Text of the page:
Your previous and current ties to RAGA have been well-documented: You served two terms as the chair of RAGA and on its Executive Committee, and on the board of directors and as the Chairman of Rule of Law Defense Fund (RLDF), the 501(c)(4) arm of RAGA. RAGA has contributed to your political campaigns and you and your former staff have raised money for RAGA from the industries you now are charged with overseeing as Administrator. This includes the oil and gas industry that benefits from the withdrawal of the ICR. The former policy director and general Counsel from RAGA now serves as the Associate Administrator for Policy and the Regulatory Reform Officer at EPA.
During your confirmation process, on January 18, 2017, you stated in response to Senator Whitehouse, that with respect to the ICR you would “examine the submitted data to determine the appropriate next steps.” On February 17, you were confirmed. On February 26-27, RAGA met in Washington, DC. We have been told by an individual who attended that meeting that you spoke at that meeting. On March 1, you received a letter from nine Republican Attorneys General, all of whom are members of RAGA, and two Republican Governors asking you to withdraw the ICR for oil and gas facilities. On March 2, citing nothing other than this letter, EPA withdrew the ICR.
It is difficult for us to believe that in the two weeks between your confirmation and your withdrawal of the ICR, you followed through with the promise you made on January 18, and examined “the submitted data to determine the appropriate next steps” on the ICR. Instead, the timing noted above suggests that the “submitted data” you reviewed as EPA Administrator may have consisted entirely of the letter from Republican officials claiming the ICR was “an unnecessary and onerous burden on oil and gas producers.” Based on reporting by the New York Times, we are aware that when you were Attorney General of Oklahoma, it was a practice of your office to take industry-produced data and talking points, and represent them as the official position of state government.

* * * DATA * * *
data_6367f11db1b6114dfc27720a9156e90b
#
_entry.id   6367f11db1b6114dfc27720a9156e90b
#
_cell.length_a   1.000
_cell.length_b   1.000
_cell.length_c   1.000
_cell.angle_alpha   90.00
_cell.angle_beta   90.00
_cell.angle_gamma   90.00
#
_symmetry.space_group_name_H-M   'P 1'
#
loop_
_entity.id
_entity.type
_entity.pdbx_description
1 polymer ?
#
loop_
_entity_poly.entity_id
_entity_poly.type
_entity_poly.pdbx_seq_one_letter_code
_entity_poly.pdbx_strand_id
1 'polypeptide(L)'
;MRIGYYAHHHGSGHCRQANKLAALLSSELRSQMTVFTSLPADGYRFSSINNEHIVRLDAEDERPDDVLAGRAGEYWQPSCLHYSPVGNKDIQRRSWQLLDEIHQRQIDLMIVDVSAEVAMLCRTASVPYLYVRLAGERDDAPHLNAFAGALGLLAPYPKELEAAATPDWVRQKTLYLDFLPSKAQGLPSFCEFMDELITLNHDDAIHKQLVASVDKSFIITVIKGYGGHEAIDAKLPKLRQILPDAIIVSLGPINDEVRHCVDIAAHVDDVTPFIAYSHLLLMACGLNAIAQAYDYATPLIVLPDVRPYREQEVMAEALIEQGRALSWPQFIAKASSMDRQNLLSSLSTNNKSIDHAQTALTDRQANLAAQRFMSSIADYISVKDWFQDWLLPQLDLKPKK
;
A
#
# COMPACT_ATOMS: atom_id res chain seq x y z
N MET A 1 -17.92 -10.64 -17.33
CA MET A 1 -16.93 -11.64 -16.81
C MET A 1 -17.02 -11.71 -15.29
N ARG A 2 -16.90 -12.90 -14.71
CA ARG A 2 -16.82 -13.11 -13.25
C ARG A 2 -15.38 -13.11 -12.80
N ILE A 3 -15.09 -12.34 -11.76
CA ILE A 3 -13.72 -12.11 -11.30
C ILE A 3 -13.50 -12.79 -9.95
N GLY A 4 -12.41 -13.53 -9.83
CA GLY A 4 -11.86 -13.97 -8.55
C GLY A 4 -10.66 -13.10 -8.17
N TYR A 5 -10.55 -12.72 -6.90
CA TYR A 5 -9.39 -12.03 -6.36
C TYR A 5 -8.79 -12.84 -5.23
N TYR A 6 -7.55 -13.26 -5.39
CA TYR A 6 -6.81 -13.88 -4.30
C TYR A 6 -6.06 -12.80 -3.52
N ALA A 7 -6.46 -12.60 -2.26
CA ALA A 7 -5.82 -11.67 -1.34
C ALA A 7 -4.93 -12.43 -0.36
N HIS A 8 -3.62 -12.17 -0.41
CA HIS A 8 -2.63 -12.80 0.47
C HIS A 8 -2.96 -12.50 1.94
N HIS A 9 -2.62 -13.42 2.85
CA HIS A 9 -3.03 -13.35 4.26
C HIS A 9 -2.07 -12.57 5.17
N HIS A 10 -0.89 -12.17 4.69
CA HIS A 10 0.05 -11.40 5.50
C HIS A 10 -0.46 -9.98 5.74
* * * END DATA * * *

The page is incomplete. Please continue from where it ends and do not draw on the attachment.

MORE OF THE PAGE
You now have before you a letter from eight Democratic Attorneys General that does not simply rehash industry cost arguments. The April 3, 2017, letter from eight Democratic Attorneys General addresses evidence of harms to public health and welfare associated with emissions from oil and gas production, the benefits of recovering a valuable wasted resource, scientific assessments that support EPA’s 2009 endangerment determination, and EPA’s prior decision to regulate methane under the Clean Air Act.
So that we can understand the nature of your examination of the “submitted data to determine the appropriate next steps” on the ICR as well as your reliance on other materials submitted to you by Republican or Democratic elected officials and/or other non-governmental stakeholders, we request that you answer the following:
- How does this recent letter signed by the eight Democratic Attorneys General that addresses new issues not covered in the Republican AG letter affect your decision to stop the ICR? Please comment on each point referenced by the recent AG letter and discuss whether you will take these concerns into consideration as you review next steps on methane regulations as EPA Administrator.
- What RAGA and RLDF events have you attended since being nominated to be Administrator of the EPA? What was the nature of your participation in those events? Did you have any conversations during that conference about the ICR or EPA’s regulation of methane emissions? If so, with whom did you have those conversations and what was discussed?
- In light of the challenge to the EPA’s 2016 New Source Performance Standards for methane for the oil and gas sector you brought as the Attorney General for Oklahoma, please provide either documentation of the waiver granted by the Designated Agency Ethics Official allowing you to sign the March 2 notice or an explanation as to why no such waiver was sought or granted and how your signing of the March 2 in the absence of a waiver comports with the obligations set forth in your ethics agreement.
- As we wrote in an April 6 letter to you, to dispel any appearance of impropriety over your decision to unilaterally withdraw this ICR, we renew our request that you commit to making public all information considered by EPA, including all correspondence and email not included in the November 10, 2016, ICR data collection request.
Thank you for your prompt attention to this matter. We would appreciate a response by May 7, 2017.